Norwegian Memorial Camp (1207.1) to Cape Alava (1217.0)
When I left my tent early in the morning at 6 am it wasn’t only misty, it was drizzling and everything was wet. It looked like I would never see the sun today! I went back into my sleeping bag and decided to pack up most of my stuff inside the tent. I had to start early again because of the tide. It was ten miles to Cape Alava – no big deal on a good trail but with the coastal conditions it was something.
How would my last day on the Pacific Northwest Trail be? Would I get over all the rocky shores and make it all the way? The drizzling made all the rocks wet and it would be slippery as hell.
When I finally got out of my tent it had stopped drizzling and a breeze was going. I said goodbye to my fellow campers and started hiking towards Yellow Banks. My way along the coast was rocky, yes. But soon it changed from loose rocks to grown rocks which were easier to travel on. It was around 9:30 when I checked my position. Would I be at Yellow Banks at ten? What I saw on the GPS was disappointing: I was only halfway and the last two miles had taken me nearly two hours!
I decided to look around less and speed up. And so it was more a lucky (?) coincidence that I saw the dead Sea Lion my camping neighbours had told me about. As it was already rotting the dead body looked more like a peace of driftwood. I took a couple of photos as it would probably be the only time I would see a sea lion around here.
Hiking on the situation improved and the rocks got smaller until I eventually reached Yellow Banks – another sandy beach. I only stopped short to fill up my water bottle at a stream and headed on towards Sand Point. It was 10:30 and we were approaching low tide. Could I make it to Cape Alava in time?
As soon as I left the beach with South Sand Point Camp I started to run into day hikers which was a good sign. Day hikers meant an easy trail. And indeed after crossing a small rocky section I entered a huge sandy beach that led me towards Sand Point. On this beach I found another Dead Sea Lion. He must have died not too long ago. Where are the living ones? I wondered. I hiked on. Another two bays and two potential overland crossings and I would be at the Cape.
From Sand Point I had only three miles left. The last three miles of 1200. The Pacific Northwest Trail hasn’t been easy. It was America’s youngest National Scenic Trail known as being rugged, wild and remote. I am not so sure about the remote but it’s definitely rugged! I thought about the day I had started at Chief Mountain at the Canadian border, about Sage the girl that made me stay in Waterton and change my plans early on. It has been a good decision.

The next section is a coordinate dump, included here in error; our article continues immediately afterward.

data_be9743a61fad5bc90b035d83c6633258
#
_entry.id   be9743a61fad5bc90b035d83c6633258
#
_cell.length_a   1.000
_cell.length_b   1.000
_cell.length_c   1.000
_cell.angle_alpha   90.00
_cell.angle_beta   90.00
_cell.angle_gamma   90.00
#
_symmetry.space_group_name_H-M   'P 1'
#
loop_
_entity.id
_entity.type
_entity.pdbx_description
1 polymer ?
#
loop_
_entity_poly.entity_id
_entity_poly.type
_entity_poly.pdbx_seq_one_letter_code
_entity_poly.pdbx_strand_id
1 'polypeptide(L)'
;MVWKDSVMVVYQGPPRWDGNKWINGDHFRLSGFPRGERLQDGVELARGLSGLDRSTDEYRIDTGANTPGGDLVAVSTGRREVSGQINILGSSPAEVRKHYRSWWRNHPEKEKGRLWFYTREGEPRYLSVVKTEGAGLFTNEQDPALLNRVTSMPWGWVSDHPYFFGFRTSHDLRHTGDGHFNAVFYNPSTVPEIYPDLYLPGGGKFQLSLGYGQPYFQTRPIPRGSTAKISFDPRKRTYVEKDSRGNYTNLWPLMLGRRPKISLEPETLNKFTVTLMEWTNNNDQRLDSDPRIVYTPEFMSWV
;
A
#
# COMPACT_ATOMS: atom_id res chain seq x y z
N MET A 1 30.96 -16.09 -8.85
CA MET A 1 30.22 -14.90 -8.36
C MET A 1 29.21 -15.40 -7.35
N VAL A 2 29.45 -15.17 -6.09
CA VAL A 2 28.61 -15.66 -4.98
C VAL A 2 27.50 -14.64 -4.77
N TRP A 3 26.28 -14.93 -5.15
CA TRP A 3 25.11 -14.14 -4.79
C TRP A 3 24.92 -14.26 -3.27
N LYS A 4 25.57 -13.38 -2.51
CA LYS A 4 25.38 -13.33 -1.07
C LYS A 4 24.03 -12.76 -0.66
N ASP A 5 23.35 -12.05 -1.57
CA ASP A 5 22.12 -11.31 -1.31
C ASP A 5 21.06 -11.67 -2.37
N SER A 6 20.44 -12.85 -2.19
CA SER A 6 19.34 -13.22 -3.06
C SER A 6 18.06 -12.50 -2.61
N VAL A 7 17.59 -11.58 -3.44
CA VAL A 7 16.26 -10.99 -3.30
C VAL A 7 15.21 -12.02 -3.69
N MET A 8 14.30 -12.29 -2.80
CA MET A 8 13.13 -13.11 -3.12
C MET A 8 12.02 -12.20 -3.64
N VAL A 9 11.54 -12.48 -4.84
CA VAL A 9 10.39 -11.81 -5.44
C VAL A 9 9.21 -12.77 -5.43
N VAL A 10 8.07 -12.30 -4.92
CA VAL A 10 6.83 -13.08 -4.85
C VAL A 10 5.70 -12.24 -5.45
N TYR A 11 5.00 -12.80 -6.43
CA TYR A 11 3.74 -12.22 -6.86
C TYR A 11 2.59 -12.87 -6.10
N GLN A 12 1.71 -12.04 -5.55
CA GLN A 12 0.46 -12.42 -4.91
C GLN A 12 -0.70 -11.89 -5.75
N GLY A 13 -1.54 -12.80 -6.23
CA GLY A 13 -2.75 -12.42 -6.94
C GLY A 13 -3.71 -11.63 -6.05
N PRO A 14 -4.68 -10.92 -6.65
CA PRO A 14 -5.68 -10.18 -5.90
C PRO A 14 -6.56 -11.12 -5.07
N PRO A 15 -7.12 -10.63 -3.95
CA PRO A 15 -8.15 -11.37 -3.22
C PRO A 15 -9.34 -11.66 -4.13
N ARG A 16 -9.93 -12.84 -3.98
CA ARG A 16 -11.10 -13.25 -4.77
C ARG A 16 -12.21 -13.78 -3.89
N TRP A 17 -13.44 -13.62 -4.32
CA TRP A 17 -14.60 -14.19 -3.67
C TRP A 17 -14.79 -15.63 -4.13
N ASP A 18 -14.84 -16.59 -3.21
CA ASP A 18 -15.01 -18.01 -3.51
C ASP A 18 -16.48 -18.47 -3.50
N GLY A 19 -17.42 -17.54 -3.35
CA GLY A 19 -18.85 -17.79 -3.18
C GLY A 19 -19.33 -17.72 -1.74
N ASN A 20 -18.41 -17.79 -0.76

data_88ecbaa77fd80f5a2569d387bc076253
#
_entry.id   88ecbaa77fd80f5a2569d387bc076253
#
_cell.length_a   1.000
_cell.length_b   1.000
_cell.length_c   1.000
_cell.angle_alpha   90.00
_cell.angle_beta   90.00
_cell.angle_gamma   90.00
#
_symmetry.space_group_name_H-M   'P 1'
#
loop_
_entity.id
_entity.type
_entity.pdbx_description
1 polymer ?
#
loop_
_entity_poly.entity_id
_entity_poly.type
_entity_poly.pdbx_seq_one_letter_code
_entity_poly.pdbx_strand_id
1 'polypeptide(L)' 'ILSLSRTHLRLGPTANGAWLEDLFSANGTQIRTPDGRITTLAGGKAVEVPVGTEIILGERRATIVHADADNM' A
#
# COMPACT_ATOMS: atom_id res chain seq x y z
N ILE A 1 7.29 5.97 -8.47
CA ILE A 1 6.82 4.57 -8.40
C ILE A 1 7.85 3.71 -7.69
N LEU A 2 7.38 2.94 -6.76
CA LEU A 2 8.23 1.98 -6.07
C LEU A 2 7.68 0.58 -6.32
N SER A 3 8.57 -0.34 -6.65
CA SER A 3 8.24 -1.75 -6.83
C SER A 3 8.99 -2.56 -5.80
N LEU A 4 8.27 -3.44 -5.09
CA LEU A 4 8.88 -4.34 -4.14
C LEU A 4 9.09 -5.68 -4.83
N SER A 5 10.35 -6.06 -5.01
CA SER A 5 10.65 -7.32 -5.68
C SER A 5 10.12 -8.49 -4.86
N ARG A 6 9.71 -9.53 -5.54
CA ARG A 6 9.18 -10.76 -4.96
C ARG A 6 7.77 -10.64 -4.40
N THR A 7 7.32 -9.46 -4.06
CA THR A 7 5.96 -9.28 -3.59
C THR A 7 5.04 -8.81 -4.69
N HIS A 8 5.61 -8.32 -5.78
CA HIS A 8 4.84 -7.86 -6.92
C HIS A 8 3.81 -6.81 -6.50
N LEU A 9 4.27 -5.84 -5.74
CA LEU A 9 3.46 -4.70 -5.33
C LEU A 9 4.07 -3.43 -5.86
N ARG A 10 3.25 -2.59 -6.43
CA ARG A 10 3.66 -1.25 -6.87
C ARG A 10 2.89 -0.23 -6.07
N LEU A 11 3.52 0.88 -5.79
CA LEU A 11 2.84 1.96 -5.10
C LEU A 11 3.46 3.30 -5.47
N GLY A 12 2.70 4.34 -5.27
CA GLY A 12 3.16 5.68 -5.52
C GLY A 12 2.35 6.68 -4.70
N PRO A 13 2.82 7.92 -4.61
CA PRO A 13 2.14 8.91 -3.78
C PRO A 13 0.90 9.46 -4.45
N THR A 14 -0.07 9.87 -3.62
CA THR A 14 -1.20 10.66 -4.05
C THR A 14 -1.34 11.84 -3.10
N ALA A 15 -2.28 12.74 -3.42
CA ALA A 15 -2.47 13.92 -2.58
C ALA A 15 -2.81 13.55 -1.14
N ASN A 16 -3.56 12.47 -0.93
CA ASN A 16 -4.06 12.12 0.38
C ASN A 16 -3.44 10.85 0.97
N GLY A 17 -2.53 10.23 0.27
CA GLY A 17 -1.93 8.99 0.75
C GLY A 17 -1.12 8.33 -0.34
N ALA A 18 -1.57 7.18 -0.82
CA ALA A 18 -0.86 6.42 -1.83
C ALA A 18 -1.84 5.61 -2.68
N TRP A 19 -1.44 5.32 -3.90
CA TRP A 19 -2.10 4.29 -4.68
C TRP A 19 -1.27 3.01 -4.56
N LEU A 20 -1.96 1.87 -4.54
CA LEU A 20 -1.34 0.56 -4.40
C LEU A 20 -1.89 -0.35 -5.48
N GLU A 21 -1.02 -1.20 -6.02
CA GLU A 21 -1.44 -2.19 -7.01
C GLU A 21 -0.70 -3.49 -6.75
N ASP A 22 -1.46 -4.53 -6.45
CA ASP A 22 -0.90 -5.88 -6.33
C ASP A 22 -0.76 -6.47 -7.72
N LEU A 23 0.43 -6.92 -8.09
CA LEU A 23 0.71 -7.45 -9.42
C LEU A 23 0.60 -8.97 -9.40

Good as mostly all the decisions and detours I had taken along the trail. I haven’t hiked all of it. For some dangerous roads I said yes to the rides offered by strangers and a couple of times I got even driven up the mountain! But I hiked a lot more than I had to in Glacier National Park, I took detours and extra miles to see some stuff along the way, e.g. the Mt Wam fire Lookout.
All in all it has been my unique hike and journey all the way from Chief Mountain to Cape Alava. From crown to coast – against the grain. The PNT was a hard trail with his mostly undeveloped sections, route-finding challenges and serious bushwhacks. On this trail – other than on the Pacific Crest Trail – I often thought about giving up. But I kept going. Why? Because there was a reason!
For now it is time to finish and yes, I am ready for it. I am ready to go home, turn the page and start a new chapter in my life. Since a while I know in what direction I want to head next and it is mainly the encouragement of my American friends and strangers along the way who helped me making a final decision.
I am approaching the last mile. Cape Alava and the end of my epic journey is in sight. The beach I am walking on right now is a mixed bag: big stones, small stones and some stinky and slushy sea grass. It was like the PNT: a little bit of everything.
I was good on time, the tide was still low and I had done all tidal crossings along the coast without using the overland option. And I wasn’t hiking alone. A mama deer was out with her little one. They were not afraid at all and I thought it was nice to have some company. After a while they stopped at a bush with especially tasty leaves. I stopped and watched them for a while. For the first time in a long while I could afford the luxury of taking my time.
After a while I went on. Step by step I got closer to Cape Alava which didn’t look special at all from the distance. Still I wasn’t alone. It felt like I was leading a long line of people hiking behind me: my family, friends, people I met along the trail, people who have become friends. Everyone was there to be with me in this one very special moment.
It was a moment of silence. There’s no sign or monument at the Cape and there were no other PNT hikers who made a big party.
We are standing there alone looking out into the ocean. It’s beautiful. The sun came out just as I had left Sand Point and the scenery is illuminated in the right light.
I take a step back and look at the long line of people standing beside me. With a lump in my throat and tears in my eyes I turn towards the ocean again.
After a while I turn around again and the only words that come to my mind are
I couldn’t have done it without you!